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Smiled at the sight of Mig. (Gaming)

by Joe Duplessie (SNIPE 316) ⌂ @, Detroit, Tuesday, October 25, 2022, 04:54 (545 days ago) @ Kermit

Dude, I've got to cut this down a bit, it's just too big a wall.

One thing kind of left out is how entitled and cynical the gaming community has become.

Fed up with corporate greed infesting everything and having a negative effect. Things like microtransactions, battle passes, the entire F2P model, Loot Boxes, etc were all the result of publishers trying to get as much money as possible, and the games have suffered for it. Video games are uniquely vulnerable to these kinds of predatory monetization schemes.

There was always bitching and moaning.

Nothing like this. Because the games were still good. They had problems, but they were fun. If you had watched the "kvetching" section of the video, you would have seen where they were called out for charging $20 for a helmet from Reach. Or $7 dollars just to make your armor red.

Honestly, it's become harder to just love something. In other words, it's harder to just be a fan.

Absolutely, but blaming other fans for not bending over and taking it isn't good for anyone. And while the publishers are certainly to blame for anything related to monetization, it's 343's fault that the story and gameplay are bad (at least the art is good now, that's something I guess).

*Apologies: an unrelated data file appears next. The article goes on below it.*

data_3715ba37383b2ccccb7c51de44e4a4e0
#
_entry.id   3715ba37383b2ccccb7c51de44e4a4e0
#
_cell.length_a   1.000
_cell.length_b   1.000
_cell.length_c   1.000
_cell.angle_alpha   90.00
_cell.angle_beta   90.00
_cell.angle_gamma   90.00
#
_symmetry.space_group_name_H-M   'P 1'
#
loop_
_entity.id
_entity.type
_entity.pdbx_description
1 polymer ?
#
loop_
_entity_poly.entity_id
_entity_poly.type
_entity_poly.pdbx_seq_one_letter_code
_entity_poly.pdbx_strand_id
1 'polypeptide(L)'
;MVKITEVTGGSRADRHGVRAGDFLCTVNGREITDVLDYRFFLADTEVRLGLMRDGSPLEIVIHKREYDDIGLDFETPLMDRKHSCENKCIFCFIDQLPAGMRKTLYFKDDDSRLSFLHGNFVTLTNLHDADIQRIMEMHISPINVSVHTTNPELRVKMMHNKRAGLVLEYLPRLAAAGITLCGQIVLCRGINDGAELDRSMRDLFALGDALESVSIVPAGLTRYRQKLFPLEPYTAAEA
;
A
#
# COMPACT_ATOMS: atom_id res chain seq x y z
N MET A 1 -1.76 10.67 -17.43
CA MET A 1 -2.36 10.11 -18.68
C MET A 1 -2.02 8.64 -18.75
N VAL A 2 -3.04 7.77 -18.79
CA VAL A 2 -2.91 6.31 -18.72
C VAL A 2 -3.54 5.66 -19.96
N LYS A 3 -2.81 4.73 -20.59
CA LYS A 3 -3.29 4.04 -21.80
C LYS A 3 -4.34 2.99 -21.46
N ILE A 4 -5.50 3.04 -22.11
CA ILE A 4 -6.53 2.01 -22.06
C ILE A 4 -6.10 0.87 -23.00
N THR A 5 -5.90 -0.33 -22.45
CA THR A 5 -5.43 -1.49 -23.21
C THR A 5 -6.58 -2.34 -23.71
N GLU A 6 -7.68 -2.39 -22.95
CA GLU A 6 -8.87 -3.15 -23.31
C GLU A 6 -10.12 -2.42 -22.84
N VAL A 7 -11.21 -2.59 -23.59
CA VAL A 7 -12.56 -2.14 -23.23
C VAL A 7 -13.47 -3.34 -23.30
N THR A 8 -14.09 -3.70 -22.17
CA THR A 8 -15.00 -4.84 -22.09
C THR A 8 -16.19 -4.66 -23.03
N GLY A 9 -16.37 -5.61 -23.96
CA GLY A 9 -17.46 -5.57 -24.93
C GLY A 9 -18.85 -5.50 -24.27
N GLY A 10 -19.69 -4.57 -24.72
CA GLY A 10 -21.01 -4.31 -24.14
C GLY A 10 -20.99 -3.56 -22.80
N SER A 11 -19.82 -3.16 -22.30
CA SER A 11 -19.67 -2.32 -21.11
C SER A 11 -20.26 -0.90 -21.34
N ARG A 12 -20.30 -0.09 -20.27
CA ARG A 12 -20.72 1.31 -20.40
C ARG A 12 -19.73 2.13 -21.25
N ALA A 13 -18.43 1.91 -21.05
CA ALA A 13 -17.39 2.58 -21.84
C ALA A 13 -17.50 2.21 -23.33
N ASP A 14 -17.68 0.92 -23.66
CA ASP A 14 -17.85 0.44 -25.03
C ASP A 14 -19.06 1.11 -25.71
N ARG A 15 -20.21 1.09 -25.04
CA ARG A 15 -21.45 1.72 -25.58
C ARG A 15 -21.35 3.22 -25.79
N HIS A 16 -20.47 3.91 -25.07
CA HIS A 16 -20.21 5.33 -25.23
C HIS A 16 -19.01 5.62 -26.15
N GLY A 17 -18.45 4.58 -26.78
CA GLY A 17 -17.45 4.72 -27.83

Bungie made it easy by delivering great games. They weren't perfect [snip] the criticism more or less died without oxygen.

Yes, the games WERE great. That's why all the criticisms were drowned out by overwhelming positivity.

Bungie innovated like hell at a time when there was much room for it. The Beatles could not have been the Beatles if they did not exist in their time and place. Same with Halo. And it's not like Halo was getting bigger. The business was changing, and the last few Bungie Halo games did not meet expectations--there was a drop off.

What? Halo was getting bigger every release, in spite of increased competition, until the formula changed. We will never know how successful a true Halo would be these days, because they absolutely refuse to make one.

Let me take this analogy further. Halo-era Bungie had something akin to the Beatles in attitude. Bungie didn't exist in response to the fans, but for themselves and what they liked and what they wanted to make.

But you're missing a key element. There was little publisher interference. Outside of the launch day, Microsoft wasn't dictating the design of the games to Bungie. Nowadays, that's different.

There's nothing wrong with hiring fans...

That wasn't the problem, the problem was "We hired people who hated Halo".

I've changed. I can't invest like I used to, but I will play co-op with my long-time co-op buddy Ozy, when I can.

Sure, as long as weren't planning on playing splitscreen...


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